That’s a great question! I say that because ‘cognitive fitness’ means different things in different countries! That may sound crazy but it’s true.
In the UK, from an organisational and business perspective, we use the term ‘cognitive fitness’ to mean;
“Thinking in the right ways at the right time with flexibility, agility and strength”
But if you’ve grown up in the US for example, this isn’t how you will think about the idea of being cognitively fit. In the US, cognitive fitness is all about the mental exercises we can do to avoid age-related cognitive decline, which in its more extreme conditions is often called dementia or Altzheimers.
So just to be clear, I’m talking here about the UK version of ‘cognitive fitness’.
Cognitive Fitness is not about intelligence or ‘book learning’. It’s certainly not about college or university qualifications, and yet it’s one of the most important concepts that you will ever come across — especially at work. After all, it’s only the quality of your thinking that sets you apart from your colleagues and sets your organisation apart from your competitors.
Your Cognitive Fitness is your USP. It’s your ‘unique selling point’ and it’s absolutely what sets you apart from everyone else.
Almost unconsciously, we apply the idea of cognitive fitness to people at work, after all, it’s the quality and effectiveness of our thinking that leads to success in the workplace isn’t it? Things such as delivering on great projects, being creative and innovative, paying attention to critical details and somehow ‘being on the same page’ as clients to name just a few ways that our thinking skills and strategies influence our lives every day.
Both personally and professionally, we spend our whole lives thinking. And yet paradoxically it’s probably not something that most of us give much thought to … we just kind of do it and learn as we go along. Well that’s not a great strategy for learning to drive a car and it’s not a great strategy for developing your cognitive fitness either!
So as a starting point how can you become more cognitively fit?
Cognitive Fitness is really all about strategies. What kinds of things do you need to do if you want to think more effectively; with Flexibility, Agility and Strength? Understanding these three concepts is going to be your first step towards becoming more successful. After all, as Warren Bennis said, “The major challenge for leaders in the twenty-first century will be how to release the brain-power of their organisations”.
So let’s begin to explore the Cognitive Fitness strapline …
“Thinking in the right ways at the right time with flexibility, agility and strength”.
Flexibility involves using a variety of different strategies and kinds of thinking to achieve your outcomes; whatever they might be. One of the best exercises in flexibility is to take a multiple perspectives approach and look at a situation through the eyes of its various stakeholders. This is extremely valuable when you’re working with a team or a client and absolutely critical in any conflict situation. You need to become flexible enough to get to the stage where you’re able to hold different people’s perspectives in your head easily. This isn’t easy. It means not being wedded to a particular approach or outcome and being able to incorporate new ideas into your thinking. You need to be able to hold these conflicting ideas in your head easily without experiencing ‘cognitive dissonance’ – that is, without feeling any kind of internal conflict and being able to switch between different perspectives easily.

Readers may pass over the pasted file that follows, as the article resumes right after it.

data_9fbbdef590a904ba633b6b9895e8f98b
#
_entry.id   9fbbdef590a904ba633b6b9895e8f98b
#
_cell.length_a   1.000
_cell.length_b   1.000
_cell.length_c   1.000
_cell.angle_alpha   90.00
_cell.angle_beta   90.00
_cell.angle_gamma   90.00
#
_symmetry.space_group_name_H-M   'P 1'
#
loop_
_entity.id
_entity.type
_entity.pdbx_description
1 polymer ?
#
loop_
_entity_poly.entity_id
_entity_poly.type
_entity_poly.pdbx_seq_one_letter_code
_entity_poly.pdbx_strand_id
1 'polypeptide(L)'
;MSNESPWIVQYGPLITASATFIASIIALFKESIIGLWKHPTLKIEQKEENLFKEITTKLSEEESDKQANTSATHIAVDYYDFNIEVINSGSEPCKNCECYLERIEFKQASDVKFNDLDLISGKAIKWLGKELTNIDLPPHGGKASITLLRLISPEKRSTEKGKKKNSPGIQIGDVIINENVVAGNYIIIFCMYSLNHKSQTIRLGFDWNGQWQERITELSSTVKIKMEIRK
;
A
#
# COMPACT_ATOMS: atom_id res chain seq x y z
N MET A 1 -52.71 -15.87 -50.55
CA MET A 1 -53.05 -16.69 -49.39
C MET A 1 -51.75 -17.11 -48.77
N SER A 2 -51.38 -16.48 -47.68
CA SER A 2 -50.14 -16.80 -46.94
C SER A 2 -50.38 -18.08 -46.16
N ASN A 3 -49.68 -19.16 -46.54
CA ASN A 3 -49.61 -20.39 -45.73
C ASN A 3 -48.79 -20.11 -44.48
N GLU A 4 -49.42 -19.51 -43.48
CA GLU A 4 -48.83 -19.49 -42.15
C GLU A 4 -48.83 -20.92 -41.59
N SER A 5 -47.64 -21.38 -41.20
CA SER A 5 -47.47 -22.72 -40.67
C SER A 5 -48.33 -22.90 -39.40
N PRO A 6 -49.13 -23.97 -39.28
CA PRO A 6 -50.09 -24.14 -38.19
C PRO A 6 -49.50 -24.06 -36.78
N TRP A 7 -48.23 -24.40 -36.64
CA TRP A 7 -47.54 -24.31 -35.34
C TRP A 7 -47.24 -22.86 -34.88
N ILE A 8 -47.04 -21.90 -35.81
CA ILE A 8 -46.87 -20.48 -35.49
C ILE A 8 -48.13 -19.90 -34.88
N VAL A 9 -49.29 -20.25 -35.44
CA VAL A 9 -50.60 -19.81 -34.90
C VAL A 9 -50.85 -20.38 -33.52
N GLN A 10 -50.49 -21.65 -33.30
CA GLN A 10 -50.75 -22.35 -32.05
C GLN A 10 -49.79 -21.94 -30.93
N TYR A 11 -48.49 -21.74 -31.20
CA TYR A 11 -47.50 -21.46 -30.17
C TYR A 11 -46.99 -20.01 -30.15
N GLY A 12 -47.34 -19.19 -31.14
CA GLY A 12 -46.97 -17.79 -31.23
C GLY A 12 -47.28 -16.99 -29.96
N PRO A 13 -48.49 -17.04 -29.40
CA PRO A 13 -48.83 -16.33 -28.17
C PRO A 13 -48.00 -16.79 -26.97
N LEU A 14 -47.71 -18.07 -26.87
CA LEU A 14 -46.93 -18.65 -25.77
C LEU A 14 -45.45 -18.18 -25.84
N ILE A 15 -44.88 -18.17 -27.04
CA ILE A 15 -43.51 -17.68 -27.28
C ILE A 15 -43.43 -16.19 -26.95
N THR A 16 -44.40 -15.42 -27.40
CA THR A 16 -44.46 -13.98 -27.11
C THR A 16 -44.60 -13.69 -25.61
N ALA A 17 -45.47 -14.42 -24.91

Agility is about your responsiveness. It involves self-awareness and understanding how other people think as well as being good at alternative scenario planning and thinking through contingencies and different options. Agility asks how quickly you can switch your approach and use these different strategies effectively? For example, being able to change your mental state so that your head is always in the best place emotionally and cognitively. Again, it’s not easy, which is why we have to make a deliberate decision to develop our Cognitive Fitness.
Strength and courage go together. The American writer Clare Boothe Luce said that “Courage is the ladder on which all other virtues mount”. Having the courage to be generous towards yourself and others whilst also being decisive and mentally tough, sometimes vulnerable yet always open and forgiving will make you become stronger and more resilient over time. It will make you a more valuable colleague and team member and a role model to others. It will create psychological safety for your team.
Developing your thinking skills and becoming more cognitively fit (UK style) will make you more likely to be promoted, more likely to be head-hunted and less likely to be made redundant. It’s worth doing!
And if you want to become more Cognitively Fit US style, that’s absolutely worth doing too! Mental puzzles, soduku, cross-words, learning something new, engaging in a hobby you are passionate about … all of these will help to delay cognitive decline and keep you young at heart and young in mind.
What is Cognitive Fitness?
Quite simply, it’s thinking in the right ways at the right time
(Please note that the infographic below is a representation only and is not a comprehensive list!)
Above is a useful summary of just some of the different kinds of thinking that exist. We will be exploring it more in future posts where we will also take the development of Cognitive Fitness further. To become involved in the discussion, ask a question or make a comment, contact: Dr. Fiona Beddoes-Jones, Charted Psychologist,